Chinatown I, 2014, Oil on Canvas, 30 x 52 in.
Chinatown III, 2014, Oil on Canvas, 30 x 52 in.
Toronto based artist Peter Harris is a Canadian landscape painter though not in the traditional sense. His focus shifts attention away from the Canadian landscape standard; headed by the rugged wilderness depictions from the Group of Seven and their dominance of our historical art discourse. Instead it has been his mission statement for over a decade to focus on the everyday realities of life that we actually see: highways, gas stations, parking lots, storefronts, and city streets, all illuminated with a tenebristic elegance that adds an air of drama to the otherwise banal setting.
Paintings such as Chinatown I and III are interesting examples of Harris’ ongoing examination of the relationship between environment and identity and how one can inform and shape the other. Here Harris paints a Chinese restaurant, with the focus clearly on the illuminated signage. Along with our knowledge of Peter Harris being a Canadian artist, included is just enough context to let us know that the scene is in North America. What makes this work an example of Canadian painting? Is it the artist’s nationality, is it what the picture depicts, is it where the painting was executed?
Suzy Taekyung Kim
Coloured Love #4, 2014, Acrylic, crystallina, mica on panel, 30 x 60 in.
Coloured Love #5, 2014, Acrylic, crystallina, mica on panel, 30 x 60 in.
Korean born, Vancouver educated artist Suzy Taekyung Kim continues to develop her unique visual voice amid the frenzy of the New York City art scene. Since finishing her schooling in 2006 Suzy’s career has taken off. She was appointed head of production for KaiKai KiKi, Takashi Murakami’s art production company, installing massive exhibitions across some of the worlds most prestigious museums. Now, on top having set up her new Suzy Studios, showing at Gitana Rosa, and becoming a mom, she’s been awarded a public art commission for the city of New York! Congratulations Suzy and thank you for finding the time to send us these beautiful works!
You can see more of Kim’s work here: http://www.suzystudio.com/en
Waves on Agate Beach, 2014, Watercolour on paper, 12 x 21 in.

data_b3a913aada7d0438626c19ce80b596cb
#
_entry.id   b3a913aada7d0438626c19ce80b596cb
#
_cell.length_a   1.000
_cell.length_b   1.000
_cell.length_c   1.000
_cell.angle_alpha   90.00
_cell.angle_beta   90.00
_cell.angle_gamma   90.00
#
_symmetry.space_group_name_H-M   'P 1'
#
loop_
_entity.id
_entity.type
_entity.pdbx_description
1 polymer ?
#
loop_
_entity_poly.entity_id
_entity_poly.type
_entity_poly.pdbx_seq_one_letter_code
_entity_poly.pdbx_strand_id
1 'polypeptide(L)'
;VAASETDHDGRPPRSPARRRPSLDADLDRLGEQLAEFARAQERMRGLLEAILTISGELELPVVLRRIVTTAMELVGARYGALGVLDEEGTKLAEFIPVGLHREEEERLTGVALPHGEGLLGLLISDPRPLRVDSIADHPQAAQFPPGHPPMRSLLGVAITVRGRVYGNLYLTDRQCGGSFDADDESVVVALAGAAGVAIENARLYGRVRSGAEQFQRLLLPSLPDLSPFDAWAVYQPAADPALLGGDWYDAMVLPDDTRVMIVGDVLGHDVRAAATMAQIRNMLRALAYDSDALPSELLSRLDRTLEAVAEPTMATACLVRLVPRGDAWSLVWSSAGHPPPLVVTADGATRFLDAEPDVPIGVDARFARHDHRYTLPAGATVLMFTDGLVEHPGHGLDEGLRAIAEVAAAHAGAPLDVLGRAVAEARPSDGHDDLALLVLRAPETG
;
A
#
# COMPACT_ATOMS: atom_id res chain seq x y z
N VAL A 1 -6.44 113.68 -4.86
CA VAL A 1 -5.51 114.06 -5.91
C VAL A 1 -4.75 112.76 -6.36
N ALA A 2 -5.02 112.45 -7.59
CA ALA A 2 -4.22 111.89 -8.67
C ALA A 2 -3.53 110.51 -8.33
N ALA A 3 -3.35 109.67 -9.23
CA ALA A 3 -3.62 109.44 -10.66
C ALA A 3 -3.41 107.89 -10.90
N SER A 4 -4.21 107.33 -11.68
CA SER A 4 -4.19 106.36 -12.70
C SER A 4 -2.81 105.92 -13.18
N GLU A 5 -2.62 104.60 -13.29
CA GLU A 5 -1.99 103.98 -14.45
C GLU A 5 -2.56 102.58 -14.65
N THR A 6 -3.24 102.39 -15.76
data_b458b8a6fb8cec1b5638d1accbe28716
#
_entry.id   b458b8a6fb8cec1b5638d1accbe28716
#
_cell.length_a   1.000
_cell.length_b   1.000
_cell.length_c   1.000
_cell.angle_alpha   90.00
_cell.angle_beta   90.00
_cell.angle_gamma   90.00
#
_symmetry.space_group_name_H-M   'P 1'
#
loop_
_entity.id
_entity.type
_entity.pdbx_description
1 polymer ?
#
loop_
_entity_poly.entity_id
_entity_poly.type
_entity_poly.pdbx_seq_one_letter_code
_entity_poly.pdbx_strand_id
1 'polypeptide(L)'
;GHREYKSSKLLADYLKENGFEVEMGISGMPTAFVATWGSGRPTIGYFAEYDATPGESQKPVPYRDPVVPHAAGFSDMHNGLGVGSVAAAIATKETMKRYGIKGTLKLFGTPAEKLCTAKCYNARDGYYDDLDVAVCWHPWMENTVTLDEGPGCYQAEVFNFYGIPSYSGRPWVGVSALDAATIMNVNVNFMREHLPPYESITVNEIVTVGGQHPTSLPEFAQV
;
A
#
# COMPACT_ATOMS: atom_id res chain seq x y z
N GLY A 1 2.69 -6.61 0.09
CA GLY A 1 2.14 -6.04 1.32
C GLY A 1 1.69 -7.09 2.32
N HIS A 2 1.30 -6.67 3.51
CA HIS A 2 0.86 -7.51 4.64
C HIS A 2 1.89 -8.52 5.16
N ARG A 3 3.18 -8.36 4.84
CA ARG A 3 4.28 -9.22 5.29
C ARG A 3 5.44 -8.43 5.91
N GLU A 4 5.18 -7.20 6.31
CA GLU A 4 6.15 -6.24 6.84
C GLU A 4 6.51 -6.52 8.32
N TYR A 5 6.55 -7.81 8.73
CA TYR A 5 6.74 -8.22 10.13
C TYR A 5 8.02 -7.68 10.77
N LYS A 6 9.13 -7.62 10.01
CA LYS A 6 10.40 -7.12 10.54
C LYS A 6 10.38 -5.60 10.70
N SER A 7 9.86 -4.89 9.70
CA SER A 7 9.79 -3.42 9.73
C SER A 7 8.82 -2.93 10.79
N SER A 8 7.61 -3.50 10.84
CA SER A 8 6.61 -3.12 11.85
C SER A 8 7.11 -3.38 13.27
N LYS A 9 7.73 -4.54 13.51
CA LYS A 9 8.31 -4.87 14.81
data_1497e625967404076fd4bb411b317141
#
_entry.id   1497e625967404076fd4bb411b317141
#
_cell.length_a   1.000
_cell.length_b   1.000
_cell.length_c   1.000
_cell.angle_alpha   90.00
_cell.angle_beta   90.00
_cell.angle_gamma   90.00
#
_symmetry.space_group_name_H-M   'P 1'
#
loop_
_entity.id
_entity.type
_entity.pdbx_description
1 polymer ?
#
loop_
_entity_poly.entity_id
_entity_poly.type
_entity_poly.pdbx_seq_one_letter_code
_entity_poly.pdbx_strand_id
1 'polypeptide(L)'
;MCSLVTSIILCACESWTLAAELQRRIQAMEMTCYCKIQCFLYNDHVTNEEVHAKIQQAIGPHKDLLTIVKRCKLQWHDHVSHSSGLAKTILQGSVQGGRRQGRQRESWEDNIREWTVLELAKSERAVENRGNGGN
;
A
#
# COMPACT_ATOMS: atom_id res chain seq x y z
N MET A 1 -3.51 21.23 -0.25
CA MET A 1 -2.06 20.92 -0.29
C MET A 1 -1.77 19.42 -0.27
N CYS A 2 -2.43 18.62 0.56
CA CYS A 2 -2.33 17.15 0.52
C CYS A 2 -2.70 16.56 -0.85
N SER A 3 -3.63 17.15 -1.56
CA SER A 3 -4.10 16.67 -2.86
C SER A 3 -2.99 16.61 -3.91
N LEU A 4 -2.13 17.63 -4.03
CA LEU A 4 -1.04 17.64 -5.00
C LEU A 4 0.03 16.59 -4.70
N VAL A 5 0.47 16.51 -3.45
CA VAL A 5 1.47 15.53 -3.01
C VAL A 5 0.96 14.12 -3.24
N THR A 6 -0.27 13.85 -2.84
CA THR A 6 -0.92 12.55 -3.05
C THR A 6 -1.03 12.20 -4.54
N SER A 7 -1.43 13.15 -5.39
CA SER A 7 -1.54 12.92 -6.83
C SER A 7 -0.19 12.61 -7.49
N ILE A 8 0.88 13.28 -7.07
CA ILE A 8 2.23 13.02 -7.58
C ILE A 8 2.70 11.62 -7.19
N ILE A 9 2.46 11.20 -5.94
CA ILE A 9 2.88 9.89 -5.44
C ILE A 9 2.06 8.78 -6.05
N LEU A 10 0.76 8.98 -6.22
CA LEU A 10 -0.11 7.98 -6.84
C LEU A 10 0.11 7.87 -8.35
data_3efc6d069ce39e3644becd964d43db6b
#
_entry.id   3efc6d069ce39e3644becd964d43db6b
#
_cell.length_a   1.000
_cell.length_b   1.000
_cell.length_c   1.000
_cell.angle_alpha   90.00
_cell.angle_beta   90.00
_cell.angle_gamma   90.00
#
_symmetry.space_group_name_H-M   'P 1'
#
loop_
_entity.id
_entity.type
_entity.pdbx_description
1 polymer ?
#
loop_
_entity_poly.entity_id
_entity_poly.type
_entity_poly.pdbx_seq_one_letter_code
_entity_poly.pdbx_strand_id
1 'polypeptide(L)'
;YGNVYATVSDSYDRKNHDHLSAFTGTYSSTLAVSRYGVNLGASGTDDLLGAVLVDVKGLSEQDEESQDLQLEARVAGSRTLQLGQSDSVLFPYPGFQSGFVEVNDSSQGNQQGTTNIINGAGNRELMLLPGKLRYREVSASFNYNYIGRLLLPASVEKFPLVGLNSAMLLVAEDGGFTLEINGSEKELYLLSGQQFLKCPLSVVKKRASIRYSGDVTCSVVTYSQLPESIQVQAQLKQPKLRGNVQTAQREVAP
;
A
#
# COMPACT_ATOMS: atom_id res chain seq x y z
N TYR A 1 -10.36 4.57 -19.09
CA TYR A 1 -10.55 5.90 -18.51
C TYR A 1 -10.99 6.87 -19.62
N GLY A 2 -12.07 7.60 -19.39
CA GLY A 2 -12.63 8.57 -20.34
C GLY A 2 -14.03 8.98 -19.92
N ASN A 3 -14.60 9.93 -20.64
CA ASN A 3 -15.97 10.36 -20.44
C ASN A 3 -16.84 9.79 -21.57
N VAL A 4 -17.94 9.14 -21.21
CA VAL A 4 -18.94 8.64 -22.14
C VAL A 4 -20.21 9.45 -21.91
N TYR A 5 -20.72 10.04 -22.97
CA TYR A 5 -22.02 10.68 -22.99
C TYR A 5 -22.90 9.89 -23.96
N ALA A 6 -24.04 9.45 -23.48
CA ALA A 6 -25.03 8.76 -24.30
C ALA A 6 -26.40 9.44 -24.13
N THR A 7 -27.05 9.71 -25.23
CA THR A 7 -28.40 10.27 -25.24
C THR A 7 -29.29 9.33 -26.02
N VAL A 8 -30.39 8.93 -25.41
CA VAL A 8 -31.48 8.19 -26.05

Standing Driftwood, 2013, Watercolour on paper, 27.5 x 17.5 in.
We are honoured to be representing in Vancouver, for the first time in over a decade, the supremely talented Carol Evans. Using watercolour, a notoriously difficult medium to contain, Evans paints impeccably realized scenes depicting moments found on Canada’s southwest coast. Most painters enjoy using oil or acrylic for the freedom to make a mistake whereas Carol forces herself to rely on her expert technique and concentration. This effectively forces the medium and method of production to reflect the content of her paintings - one of intent, awareness and reflection in our misty, water-rich environment.
Her technique is clearly stunning, however what makes Carol an extraordinary artist is her intuitive ability to touch the image and make it feel more vividly alive than if you were looking at the original photograph. Her subject choices are so spot on for our region, that if you’ve ever been on a BC Ferry, her paintings will feel unnervingly familiar - taking on a heightened sense of reality through her patient brush, like a memory sweetened with time.
Sean William Randall
Possibly Years, 2014, Acrylic on Canvas, 36 x 36 in.
Canadian born, Regina based painter Sean William Randall’s dynamic oeuvre depicts a man whose brilliant colour sensibility coupled with incisive awareness has made him one of Canada’s most interesting painters working today. In 1992 Randall left his career as an architect to dedicate himself to painting; this brash confidence is evinced in his work where one minute he demonstrates a profound love for Canadian landscape painting, conjuring comparisons to the enchanting Ivan Eyre, and the next moment setting the tradition on fire by painting flaming wreckage streaking across the pastel prairie sky. His work often invokes meta-cycles concerning image inundation and the way these images function in our subconscious and mediate our experiences as citizens of the 21st century.
In this latest series, Randall plays with notions of reality and familiarity as being constructs, informed by images from our past which play on our memory. He realizes this concept by depicting a setting which perhaps feels familiar though is decidedly unplaceable. Palpable tension is created within the image as the viewer is left to wonder whether we are situated on a lit path, or floating down a gentle stream towards or away from, an unknown light source.